On the other hand, Pakistan has amicably extended project completion deadlines of five Chinese power plants having a generation capacity of 3,600 megawatts. In this connection, the commercial operations dates of 884MW Suki Kinari Hydropower Project, 720 MW Karot Hydropower Project, 330MW Tel project at Thar block-II, 330MW ThalNova Thar Block-II and 1,320MW Thar block-I have now been extended.

The decision was communicated during the 4th Pak-China Relations Steering Committee meeting, chaired by Planning Minister Asad Umar. The ongoing projects under CPEC and the issues being faced by their investors were discussed in detail in the forum. The Power Division Secretary informed the meeting that the issue of commercial operation date (COD) extensions for five power projects had been resolved.

Unfortunately, the projects are falling far behind the dates of commissioning agreed between the government of Pakistan and Chinese investors due to many complex and complicated reasons, mainly COVID-related delays and strikes at some projects.

The Steering Committee shared that an initial 132 KV line is being built to provide electricity from the national grid to meet Gwadar’s electricity demand. In addition, the provision of solar panels to 3,000 households in Gwadar and other short-term measures are also being initiated to ensure an additional supply of electricity to the city. Thus, the energy requirements of Gwadar will soon be matched. In this context, the Committee was informed that work on some sections of another CPEC project Quetta-Zhob Road project, had been halted due to a stay order from the Islamabad High Court.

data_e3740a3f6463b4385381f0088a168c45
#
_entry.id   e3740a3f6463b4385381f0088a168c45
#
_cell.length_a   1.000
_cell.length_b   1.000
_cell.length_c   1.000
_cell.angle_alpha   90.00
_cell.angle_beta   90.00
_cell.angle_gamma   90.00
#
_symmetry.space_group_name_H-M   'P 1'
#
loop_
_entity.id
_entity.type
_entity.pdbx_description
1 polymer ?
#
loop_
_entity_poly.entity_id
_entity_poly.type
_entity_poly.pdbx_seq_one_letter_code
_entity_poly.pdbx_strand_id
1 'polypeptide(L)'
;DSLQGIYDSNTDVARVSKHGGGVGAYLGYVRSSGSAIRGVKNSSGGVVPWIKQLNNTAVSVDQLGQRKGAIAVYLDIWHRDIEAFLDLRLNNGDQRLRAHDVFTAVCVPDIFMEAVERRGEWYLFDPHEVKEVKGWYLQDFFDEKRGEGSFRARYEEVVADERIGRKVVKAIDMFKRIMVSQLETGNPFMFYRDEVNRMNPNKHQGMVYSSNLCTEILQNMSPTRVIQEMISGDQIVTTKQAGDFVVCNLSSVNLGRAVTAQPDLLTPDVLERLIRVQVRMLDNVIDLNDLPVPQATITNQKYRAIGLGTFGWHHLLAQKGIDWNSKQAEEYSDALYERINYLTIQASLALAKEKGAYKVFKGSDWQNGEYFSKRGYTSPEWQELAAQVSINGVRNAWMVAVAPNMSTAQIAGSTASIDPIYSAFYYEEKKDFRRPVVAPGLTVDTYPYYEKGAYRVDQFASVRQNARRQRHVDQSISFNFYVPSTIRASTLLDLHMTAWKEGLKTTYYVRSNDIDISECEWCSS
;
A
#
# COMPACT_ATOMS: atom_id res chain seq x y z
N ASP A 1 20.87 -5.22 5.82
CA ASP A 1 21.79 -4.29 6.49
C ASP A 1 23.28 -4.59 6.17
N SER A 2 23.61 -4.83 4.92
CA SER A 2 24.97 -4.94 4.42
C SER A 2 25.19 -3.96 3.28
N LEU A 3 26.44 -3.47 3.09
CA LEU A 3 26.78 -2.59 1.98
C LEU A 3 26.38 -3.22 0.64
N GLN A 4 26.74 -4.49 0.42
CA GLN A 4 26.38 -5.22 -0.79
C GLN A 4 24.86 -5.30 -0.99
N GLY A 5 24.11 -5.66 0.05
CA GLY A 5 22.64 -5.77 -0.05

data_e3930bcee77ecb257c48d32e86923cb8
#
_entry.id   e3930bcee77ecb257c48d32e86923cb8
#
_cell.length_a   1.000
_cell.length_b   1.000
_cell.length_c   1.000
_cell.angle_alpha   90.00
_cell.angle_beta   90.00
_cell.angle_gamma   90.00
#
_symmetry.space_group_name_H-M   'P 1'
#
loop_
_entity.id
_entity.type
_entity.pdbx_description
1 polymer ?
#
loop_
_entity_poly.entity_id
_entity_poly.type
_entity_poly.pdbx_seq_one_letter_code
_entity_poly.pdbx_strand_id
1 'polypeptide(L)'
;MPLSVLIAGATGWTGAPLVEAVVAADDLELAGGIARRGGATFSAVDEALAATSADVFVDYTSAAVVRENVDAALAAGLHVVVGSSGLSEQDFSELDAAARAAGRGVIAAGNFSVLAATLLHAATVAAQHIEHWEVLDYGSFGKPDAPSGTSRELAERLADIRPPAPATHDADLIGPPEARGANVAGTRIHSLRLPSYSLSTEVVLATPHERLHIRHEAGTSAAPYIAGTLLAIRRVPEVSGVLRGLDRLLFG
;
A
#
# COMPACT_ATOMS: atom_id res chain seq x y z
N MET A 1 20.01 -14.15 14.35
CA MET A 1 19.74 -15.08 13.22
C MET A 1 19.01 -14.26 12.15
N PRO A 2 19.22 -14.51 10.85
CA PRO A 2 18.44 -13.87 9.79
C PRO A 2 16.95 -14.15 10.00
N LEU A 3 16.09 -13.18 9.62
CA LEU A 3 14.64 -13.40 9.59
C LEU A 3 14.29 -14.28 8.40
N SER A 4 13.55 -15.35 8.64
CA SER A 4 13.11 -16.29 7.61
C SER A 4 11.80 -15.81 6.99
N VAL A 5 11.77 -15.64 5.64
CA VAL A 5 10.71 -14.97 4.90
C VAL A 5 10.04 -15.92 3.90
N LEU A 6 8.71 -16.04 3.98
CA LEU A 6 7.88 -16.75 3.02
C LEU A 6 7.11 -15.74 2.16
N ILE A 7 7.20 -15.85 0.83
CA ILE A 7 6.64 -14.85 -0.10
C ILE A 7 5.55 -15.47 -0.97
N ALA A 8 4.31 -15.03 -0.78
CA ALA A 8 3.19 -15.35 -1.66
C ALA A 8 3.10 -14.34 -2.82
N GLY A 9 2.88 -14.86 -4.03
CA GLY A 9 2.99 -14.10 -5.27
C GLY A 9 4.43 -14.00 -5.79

However, many Chinese companies have once again complained that the process of work visas has not been smooth, and workers had to apply for business visas, which resulted in the imposition of penalties and banning of entry of Chinese citizens to Pakistan. They said that about 90,000 Chinese visa applications were pending a decision which should be resolved on a priority basis.

To resolve this issue, the Planning Minister under the previous regime, Asad Umar, had asked the Ministry of Interior to coordinate with Chinese companies operating in Pakistan. He suggested that the companies’ letters may be demanded as proof for work visas to resolve the problems.